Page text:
5 Ways to Collect Art on A Budget

There’s a common myth that art collecting is reserved for the sort of people who have their own yachts, live in sprawling estates and collect Lamborghinis. The truth is: you really don’t need to be a high roller to curate your own collection of contemporary art. The world is packed with compelling, affordable artwork; the secret is knowing what to look for and where to find it. This is because there is a big difference in collecting art and buying wall stuff from Crate and Barrel. Here are a few tips to get you started.

1. Think Small
Life-sized works of art are very much “the thing” these days, and while they are certainly eye catchers, they often come with hefty price tags. You’re in Luck however: smaller works can pack just as strong a visual punch, and they tend to be more affordably priced. If you’re relatively new to collecting, smaller pieces will also help you get your feet wet and explore different styles, subjects and artists. And as your collection grows, you can create a wall display of smaller pieces that looks just as compelling as one large work (perhaps even more so).

2. Explore Your Options
At an art fair or gallery opening, artists tend to display a small selection of their work—often their higher-end pieces, or piece they “think” will sell there. Back in their studios, they no doubt have many more creations they’d like to sell. If there’s an artist whose work really resonates with you, approach them (or their representative) and inquire if they have pieces that might be more in your budget or size range. Many artists offer smaller works, or limited-edition, archival-quality reproductions. If you have a particular price point in mind, you might also suggest commissioning a work. Don’t be embarrassed about asking an artist or rep about pricing. They have budgets too and any artist who is passionate about their work would rather help you love one of their works rather than go home empty-handed.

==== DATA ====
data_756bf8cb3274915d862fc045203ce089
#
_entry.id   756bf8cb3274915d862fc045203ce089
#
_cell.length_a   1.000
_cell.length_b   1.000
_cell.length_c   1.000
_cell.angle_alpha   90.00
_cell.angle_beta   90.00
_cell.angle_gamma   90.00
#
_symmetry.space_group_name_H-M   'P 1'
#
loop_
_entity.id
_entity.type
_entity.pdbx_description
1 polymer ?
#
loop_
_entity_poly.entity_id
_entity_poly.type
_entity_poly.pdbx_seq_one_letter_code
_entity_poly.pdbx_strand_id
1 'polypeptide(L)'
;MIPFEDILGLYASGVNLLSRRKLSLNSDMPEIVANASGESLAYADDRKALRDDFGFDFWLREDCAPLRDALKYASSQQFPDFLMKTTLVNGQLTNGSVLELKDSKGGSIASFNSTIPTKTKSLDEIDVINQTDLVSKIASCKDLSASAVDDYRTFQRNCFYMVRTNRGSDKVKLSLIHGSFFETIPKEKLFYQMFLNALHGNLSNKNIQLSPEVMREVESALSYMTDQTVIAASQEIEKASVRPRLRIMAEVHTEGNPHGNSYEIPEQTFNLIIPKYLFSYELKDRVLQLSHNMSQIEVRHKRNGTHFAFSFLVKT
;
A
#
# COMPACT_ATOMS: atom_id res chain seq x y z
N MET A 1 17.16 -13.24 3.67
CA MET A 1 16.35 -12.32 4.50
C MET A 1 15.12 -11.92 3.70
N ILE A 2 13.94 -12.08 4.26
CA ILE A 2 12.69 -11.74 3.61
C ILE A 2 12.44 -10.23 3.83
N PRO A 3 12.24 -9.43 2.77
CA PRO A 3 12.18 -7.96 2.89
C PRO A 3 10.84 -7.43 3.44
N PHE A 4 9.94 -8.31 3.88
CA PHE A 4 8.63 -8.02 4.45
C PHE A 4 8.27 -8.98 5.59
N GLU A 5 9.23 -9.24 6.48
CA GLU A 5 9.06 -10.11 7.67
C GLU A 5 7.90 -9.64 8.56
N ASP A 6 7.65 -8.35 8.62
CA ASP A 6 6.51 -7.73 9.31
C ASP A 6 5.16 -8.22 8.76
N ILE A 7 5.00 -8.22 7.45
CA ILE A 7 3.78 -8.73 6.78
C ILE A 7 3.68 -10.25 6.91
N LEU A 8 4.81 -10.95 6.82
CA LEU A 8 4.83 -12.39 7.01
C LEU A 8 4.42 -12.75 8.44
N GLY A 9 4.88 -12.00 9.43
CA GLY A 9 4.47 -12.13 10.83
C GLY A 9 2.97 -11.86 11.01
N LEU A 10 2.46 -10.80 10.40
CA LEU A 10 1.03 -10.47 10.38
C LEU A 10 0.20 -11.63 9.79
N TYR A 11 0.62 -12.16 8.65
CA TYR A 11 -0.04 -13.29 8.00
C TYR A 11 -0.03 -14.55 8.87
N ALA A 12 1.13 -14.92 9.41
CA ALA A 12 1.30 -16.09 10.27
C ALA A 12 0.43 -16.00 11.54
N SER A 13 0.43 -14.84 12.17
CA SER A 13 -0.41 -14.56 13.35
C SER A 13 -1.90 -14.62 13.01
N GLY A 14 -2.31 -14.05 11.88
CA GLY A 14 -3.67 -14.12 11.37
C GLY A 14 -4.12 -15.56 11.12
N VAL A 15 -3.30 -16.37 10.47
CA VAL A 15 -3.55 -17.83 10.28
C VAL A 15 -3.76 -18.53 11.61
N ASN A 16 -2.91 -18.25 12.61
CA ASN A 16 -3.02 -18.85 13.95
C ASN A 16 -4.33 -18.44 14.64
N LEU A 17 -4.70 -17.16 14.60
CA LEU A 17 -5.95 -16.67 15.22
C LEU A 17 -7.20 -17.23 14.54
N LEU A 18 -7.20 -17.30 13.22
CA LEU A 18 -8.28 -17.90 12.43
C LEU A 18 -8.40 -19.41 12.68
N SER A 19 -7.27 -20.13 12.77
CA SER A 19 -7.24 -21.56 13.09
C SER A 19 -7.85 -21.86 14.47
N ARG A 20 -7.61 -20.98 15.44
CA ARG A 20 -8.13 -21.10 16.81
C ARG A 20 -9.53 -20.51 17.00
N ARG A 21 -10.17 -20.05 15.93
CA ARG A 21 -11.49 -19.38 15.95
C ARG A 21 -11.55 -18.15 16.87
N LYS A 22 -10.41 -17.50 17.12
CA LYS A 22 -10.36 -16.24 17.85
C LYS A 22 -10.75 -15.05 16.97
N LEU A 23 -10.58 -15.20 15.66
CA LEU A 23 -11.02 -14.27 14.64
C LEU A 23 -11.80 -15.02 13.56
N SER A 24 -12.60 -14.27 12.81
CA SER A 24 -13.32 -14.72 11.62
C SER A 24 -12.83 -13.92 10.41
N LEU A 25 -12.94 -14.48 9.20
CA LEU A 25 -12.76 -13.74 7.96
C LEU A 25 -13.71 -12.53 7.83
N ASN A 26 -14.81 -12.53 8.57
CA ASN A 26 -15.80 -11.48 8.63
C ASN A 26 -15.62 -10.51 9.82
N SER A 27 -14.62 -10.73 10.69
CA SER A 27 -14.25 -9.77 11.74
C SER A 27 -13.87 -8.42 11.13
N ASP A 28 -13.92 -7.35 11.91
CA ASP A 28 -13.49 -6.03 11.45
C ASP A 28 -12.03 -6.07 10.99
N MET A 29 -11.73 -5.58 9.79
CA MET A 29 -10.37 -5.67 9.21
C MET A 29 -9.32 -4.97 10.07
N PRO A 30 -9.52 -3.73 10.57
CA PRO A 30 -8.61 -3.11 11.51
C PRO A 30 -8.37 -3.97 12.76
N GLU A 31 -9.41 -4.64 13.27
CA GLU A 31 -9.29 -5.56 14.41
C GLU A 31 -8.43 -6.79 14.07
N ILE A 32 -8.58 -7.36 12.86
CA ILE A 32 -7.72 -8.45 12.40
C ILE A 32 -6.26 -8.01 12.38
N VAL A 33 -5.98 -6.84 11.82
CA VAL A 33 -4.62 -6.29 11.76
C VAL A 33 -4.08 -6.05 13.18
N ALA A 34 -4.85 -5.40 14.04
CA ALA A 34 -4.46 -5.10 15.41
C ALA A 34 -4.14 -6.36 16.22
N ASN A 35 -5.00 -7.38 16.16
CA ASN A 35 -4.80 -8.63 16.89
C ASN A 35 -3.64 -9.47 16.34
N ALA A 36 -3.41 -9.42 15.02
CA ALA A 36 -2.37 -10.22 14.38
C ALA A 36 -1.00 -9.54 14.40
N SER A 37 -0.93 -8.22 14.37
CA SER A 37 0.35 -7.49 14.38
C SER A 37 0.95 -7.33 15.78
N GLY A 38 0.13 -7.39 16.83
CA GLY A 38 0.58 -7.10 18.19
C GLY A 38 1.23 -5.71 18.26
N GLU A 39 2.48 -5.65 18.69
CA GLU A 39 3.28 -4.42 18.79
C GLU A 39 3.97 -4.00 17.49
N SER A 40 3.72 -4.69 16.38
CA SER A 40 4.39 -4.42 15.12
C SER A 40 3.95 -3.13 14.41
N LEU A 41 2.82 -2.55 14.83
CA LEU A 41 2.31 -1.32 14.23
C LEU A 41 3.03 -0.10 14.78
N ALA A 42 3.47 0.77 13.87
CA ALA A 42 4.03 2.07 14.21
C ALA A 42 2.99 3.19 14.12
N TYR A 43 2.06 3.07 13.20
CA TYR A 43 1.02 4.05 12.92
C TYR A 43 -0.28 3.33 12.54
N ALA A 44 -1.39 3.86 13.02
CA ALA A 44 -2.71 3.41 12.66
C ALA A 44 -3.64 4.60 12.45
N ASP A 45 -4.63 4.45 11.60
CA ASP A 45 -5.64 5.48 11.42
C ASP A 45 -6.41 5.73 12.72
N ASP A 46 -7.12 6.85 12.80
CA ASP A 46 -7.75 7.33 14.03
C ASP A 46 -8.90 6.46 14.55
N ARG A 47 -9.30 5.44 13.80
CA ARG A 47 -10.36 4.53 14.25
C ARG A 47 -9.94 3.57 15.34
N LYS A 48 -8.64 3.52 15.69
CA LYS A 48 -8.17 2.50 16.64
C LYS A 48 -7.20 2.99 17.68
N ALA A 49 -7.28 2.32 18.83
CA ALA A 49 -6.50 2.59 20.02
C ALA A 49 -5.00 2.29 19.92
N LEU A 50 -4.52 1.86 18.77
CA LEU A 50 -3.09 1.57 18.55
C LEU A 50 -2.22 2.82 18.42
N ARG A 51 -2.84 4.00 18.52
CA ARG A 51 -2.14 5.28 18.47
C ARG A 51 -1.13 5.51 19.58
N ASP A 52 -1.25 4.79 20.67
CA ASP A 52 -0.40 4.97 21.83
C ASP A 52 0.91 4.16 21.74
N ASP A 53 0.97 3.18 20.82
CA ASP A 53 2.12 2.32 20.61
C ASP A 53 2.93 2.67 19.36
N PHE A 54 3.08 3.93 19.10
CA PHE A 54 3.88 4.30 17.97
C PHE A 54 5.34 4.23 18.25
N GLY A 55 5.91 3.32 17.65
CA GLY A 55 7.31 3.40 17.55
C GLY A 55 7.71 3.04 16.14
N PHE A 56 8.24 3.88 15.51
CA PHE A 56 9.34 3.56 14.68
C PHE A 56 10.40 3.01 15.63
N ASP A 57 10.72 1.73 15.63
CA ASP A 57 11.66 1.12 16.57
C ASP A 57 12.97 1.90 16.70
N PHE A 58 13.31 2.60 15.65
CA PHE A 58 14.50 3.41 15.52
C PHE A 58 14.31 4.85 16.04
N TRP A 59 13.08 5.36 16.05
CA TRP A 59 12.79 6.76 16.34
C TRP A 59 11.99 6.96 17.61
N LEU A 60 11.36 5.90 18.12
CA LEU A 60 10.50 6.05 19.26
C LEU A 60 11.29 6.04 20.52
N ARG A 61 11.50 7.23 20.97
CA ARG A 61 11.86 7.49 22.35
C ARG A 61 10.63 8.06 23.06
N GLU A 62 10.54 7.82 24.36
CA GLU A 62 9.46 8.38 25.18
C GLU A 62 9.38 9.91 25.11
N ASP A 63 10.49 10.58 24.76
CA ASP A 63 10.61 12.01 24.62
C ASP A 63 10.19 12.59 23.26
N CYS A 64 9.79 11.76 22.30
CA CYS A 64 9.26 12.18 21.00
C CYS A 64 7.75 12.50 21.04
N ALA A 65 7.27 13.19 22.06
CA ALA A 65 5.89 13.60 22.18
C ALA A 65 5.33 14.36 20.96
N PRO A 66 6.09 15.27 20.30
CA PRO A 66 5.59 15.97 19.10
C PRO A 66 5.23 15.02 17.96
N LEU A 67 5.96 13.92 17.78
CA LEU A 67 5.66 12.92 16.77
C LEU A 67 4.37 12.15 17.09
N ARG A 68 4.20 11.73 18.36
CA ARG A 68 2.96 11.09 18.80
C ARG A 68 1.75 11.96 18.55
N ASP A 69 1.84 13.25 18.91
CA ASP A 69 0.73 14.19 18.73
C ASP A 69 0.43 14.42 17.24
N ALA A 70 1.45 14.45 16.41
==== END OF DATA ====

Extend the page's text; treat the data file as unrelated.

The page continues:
3. Frequent Budget-Friendly Fairs
Art Basel, the Armory Show and Sotheby’s are fine and good if you have a six-figure salary or are an heiress or baron. Otherwise, there are plenty of affordable, high-quality works at many contemporary fairs around town. Scope Art Fair tailors its offerings toward a younger, more budget-conscious crowd, as does the popular Affordable Art Fair. And in its 35th year, Artexpo New York continues to showcase a wide range of reasonably priced contemporary artwork from artists across the US and around the world. Tip: While you’re at these fairs, be sure to check out their SOLO pavilions for emerging artists (whose works are generally more reasonably priced and can often be the pieces that appreciate the most). We have a friend that purchased a piece about 10 years ago for under $1000 and that artists work is selling in the $50k range now!

4. Scope Out Studio Tours
Nothing beats visiting an artist in his or her studio. Smell the fresh paint, see the latest works, chat the artist up and—most important—get hot-off-the-easel artwork without markups. Many of the city’s galleries participate in open studio tours throughout the year, so be sure to keep an eye out.

5. Ask About Payment Plans
If you’ve fallen in love with a work of art and you simply can’t afford the price tag, you might want to chat the artist or gallerist up and see if they offer payment plans. Many artists will be happy to work with you and arrange to receive payments in installments. At Artexpo, some artists work with show sponsors like GE Capital, which offers both artists and buyers financing programs with payment plans that can run anywhere from 6 to 12, 18 and even 24 months without interest. These types of programs are great because they empower people to enrich their homes and lives with extraordinary art, sans the big financial pinch.

Curating a compelling fine art collection is easily within anyone’s reach. Just keep your eye out for studio tours and affordable fairs, and be sure to explore sizing, pricing and payment options with your favorite artists. Above all, feast your eyes and enjoy. As with many things in life, the journey can be just as much fun as the goal.

~Erik Cocks